Factor Endowments, Trade Direction, and Growth Performances of the Americas and East Asia in the Nineteenth and Twentieth Centuries
Factor-endowment based trade with the leading economy helps to explain the differing development performances of the Americas and East Asia in the past two centuries. Between 1830 and 1945, labor-abundant Britain, the most advanced country, traded heavily with land-abundant countries in the Americas, the U.S. in particular. The latter were able to grow faster than was most of East Asia. After WWII, however, with Britain’s decline and the rise of the land-abundant U.S., labor-abundant East Asia traded more heavily with the U.S. and thus engineered faster growth than did land-abundant Latin America. Factor-endowment based trade and economic ties with the secondary advanced economy (first the U.S. and then Japan) played important roles in the pre-WWII growth of Japan, Southeast Asia's growth in the 1970s and the 1980s, and its economic crisis in the mid-1990s.
|Date of creation:||22 Oct 1997|
|Date of revision:||17 Jun 1998|
|Note:||A revised version; an old and longer version was posted in 10/97. Type of Document - MS Word 6.0 for Win95 or later version; prepared on IBM PC ; to print on HP ; pages: 38 ; figures: 8 tables.|
|Contact details of provider:|| Web page: http://econwpa.repec.org|
References listed on IDEAS
Please report citation or reference errors to , or , if you are the registered author of the cited work, log in to your RePEc Author Service profile, click on "citations" and make appropriate adjustments.:
- Ito, Takatoshi & Krueger, Anne O. (ed.), 1995. "Growth Theories in Light of the East Asian Experience," National Bureau of Economic Research Books, University of Chicago Press, edition 1, number 9780226386706.
- Jeffrey D. Sachs & Andrew M. Warner, 1995.
"Natural Resource Abundance and Economic Growth,"
NBER Working Papers
5398, National Bureau of Economic Research, Inc.
- Dollar, David, 1992. "Outward-Oriented Developing Economies Really Do Grow More Rapidly: Evidence from 95 LDCs, 1976-1985," Economic Development and Cultural Change, University of Chicago Press, vol. 40(3), pages 523-544, April.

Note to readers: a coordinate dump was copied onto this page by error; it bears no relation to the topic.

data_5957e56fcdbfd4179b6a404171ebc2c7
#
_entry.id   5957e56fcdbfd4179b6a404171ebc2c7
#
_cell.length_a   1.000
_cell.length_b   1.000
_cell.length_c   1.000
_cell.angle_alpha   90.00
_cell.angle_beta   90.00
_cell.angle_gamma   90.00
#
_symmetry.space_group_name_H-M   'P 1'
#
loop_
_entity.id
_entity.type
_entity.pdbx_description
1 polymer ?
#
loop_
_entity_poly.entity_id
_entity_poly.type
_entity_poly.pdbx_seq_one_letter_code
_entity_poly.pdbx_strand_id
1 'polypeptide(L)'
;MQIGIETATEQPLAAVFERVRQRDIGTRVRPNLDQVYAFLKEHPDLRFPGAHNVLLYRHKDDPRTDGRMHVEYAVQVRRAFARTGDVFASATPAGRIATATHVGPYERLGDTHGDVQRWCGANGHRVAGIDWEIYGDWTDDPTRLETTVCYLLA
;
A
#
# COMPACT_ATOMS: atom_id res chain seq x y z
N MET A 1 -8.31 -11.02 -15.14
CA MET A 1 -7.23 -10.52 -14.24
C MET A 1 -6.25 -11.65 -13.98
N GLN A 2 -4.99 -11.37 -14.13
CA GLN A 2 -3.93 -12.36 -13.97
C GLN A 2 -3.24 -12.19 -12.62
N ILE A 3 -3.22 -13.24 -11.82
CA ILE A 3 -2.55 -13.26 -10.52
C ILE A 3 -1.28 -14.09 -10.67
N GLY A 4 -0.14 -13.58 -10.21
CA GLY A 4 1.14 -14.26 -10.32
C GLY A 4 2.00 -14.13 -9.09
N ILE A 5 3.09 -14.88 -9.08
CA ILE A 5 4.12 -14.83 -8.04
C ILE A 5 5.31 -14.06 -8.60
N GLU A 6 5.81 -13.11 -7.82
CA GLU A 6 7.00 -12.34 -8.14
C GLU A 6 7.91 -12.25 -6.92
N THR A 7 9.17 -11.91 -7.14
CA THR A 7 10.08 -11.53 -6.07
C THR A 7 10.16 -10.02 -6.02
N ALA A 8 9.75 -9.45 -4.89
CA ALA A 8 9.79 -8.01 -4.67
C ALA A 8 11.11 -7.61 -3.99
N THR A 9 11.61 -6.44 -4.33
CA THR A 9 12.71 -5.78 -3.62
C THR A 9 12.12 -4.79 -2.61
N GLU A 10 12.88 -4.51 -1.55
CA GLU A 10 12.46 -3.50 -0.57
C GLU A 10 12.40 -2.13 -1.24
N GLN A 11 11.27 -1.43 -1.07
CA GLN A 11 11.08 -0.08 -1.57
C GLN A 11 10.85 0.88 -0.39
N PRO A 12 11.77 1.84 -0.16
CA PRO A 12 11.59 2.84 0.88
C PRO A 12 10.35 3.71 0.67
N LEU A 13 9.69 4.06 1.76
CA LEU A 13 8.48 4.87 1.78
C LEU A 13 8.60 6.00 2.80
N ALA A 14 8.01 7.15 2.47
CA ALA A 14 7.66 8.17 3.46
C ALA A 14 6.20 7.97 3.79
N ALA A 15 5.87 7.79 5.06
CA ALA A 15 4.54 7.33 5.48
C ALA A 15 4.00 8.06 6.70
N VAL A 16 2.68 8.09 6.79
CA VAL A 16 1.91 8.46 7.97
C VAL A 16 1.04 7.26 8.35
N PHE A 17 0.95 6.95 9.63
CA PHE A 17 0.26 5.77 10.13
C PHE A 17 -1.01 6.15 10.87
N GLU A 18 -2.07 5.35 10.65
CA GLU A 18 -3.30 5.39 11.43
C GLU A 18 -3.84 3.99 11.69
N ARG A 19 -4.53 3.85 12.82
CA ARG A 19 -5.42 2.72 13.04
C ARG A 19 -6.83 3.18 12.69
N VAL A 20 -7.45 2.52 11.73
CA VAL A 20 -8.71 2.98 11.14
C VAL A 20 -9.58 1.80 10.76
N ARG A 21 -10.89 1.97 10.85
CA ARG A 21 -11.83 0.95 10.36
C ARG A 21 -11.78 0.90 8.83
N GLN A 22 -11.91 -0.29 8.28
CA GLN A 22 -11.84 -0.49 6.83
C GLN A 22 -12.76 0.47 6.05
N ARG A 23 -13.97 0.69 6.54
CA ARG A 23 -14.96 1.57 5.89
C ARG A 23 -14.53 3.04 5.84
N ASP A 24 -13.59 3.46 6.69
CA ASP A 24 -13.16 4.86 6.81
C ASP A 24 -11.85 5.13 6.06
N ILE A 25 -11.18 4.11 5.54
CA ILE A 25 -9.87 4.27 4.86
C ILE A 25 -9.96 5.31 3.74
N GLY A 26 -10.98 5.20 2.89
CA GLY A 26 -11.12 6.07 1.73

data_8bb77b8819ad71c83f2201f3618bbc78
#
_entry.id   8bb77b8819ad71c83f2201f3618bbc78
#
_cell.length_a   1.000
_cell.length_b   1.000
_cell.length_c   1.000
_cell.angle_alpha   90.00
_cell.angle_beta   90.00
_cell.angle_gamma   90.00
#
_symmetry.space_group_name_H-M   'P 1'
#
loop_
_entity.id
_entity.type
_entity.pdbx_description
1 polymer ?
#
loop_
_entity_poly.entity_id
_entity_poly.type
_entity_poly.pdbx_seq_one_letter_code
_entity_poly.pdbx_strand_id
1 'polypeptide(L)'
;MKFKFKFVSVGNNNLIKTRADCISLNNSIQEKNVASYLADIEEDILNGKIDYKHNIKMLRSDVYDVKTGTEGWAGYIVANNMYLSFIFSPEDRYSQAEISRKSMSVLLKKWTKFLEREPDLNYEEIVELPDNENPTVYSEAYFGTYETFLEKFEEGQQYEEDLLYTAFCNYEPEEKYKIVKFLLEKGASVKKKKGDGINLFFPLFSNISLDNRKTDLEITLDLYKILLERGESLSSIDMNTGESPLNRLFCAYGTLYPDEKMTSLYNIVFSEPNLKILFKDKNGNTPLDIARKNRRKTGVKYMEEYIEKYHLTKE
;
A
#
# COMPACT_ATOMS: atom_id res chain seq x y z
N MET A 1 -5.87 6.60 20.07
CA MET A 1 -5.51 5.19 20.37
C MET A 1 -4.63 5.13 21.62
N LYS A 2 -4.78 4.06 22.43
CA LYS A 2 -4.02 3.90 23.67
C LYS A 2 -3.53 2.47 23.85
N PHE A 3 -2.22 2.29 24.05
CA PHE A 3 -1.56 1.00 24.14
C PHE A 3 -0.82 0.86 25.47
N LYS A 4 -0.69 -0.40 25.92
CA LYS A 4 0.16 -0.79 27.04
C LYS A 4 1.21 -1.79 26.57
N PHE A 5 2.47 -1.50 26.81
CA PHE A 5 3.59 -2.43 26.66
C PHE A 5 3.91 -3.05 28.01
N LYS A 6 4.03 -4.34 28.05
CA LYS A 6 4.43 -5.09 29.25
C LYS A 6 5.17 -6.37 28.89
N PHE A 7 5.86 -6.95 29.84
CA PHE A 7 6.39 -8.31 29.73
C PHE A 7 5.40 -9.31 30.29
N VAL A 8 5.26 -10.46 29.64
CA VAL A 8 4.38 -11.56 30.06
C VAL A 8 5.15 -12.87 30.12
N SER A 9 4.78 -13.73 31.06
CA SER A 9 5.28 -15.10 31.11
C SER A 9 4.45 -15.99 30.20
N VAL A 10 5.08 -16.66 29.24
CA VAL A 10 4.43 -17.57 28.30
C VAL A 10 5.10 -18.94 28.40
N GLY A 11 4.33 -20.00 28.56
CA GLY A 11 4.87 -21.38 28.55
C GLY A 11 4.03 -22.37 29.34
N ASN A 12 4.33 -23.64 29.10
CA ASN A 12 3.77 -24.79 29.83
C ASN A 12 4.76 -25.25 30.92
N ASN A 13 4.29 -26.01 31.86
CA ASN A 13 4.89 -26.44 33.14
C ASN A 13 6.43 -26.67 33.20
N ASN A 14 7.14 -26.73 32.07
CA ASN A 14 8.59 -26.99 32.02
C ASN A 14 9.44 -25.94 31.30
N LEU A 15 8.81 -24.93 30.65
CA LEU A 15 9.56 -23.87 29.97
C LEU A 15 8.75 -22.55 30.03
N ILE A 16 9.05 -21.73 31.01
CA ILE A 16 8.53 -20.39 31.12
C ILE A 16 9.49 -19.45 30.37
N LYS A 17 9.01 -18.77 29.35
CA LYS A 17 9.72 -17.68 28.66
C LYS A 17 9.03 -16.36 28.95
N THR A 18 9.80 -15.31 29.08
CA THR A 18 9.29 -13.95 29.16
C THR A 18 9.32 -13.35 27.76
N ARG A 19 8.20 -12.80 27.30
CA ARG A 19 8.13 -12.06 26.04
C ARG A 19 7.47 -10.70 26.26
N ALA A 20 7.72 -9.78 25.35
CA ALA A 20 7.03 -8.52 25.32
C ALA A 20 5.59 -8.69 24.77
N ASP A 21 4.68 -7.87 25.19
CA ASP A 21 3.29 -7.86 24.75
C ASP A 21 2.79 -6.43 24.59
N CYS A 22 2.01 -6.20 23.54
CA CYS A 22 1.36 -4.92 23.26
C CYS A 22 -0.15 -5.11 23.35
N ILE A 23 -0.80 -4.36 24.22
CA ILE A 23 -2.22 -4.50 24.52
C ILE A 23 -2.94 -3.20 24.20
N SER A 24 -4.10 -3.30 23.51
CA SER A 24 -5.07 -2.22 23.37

- Prebisch, Raúl, 1950. "The economic development of Latin America and its principal problems," Sede de la CEPAL en Santiago (Estudios e Investigaciones) 29973, Naciones Unidas Comisión Económica para América Latina y el Caribe (CEPAL).
- Lee, Chung H & Naya, Seiji, 1988. "Trade in East Asian Development with Comparative Reference to Southeast Asian Experiences," Economic Development and Cultural Change, University of Chicago Press, vol. 36(3), pages 123-152, Supplemen.
- Oshima, Harry T, 1988. "Human Resources in East Asia's Secular Growth," Economic Development and Cultural Change, University of Chicago Press, vol. 36(3), pages 103-122, Supplemen.
- Leamer, Edward E, 1980. "The Leontief Paradox, Reconsidered," Journal of Political Economy, University of Chicago Press, vol. 88(3), pages 495-503, June.
- Balassa, Bela, 1978. "Exports and economic growth : Further evidence," Journal of Development Economics, Elsevier, vol. 5(2), pages 181-189, June.
- Cuddington, John T & Urzua, Carlos M, 1989. "Trends and Cycles in the Net Barter Terms of Trade: A New Approach," Economic Journal, Royal Economic Society, vol. 99(396), pages 426-442, June.
- Harry P. Bowen & Edward E. Leamer & Leo Sveikauskas, 1986.
"Multicountry, Multifactor Tests of the Factor Abundance Theory,"
NBER Working Papers
1918, National Bureau of Economic Research, Inc.
- Bowen, Harry P & Leamer, Edward E & Sveikauskas, Leo, 1987. "Multicountry, Multifactor Tests of the Factor Abundance Theory," American Economic Review, American Economic Association, vol. 77(5), pages 791-809, December.
- Young, Alwyn, 1994. "Lessons from the East Asian NICS: A contrarian view," European Economic Review, Elsevier, vol. 38(3-4), pages 964-973, April.
When requesting a correction, please mention this item's handle: RePEc:wpa:wuwpdc:9710004. See general information about how to correct material in RePEc.
For technical questions regarding this item, or to correct its authors, title, abstract, bibliographic or download information, contact: (EconWPA)
If you have authored this item and are not yet registered with RePEc, we encourage you to do it here. This allows to link your profile to this item. It also allows you to accept potential citations to this item that we are uncertain about.
If references are entirely missing, you can add them using this form.
If the full references list an item that is present in RePEc, but the system did not link to it, you can help with this form.
If you know of missing items citing this one, you can help us creating those links by adding the relevant references in the same way as above, for each refering item. If you are a registered author of this item, you may also want to check the "citations" tab in your profile, as there may be some citations waiting for confirmation.
Please note that corrections may take a couple of weeks to filter through the various RePEc services.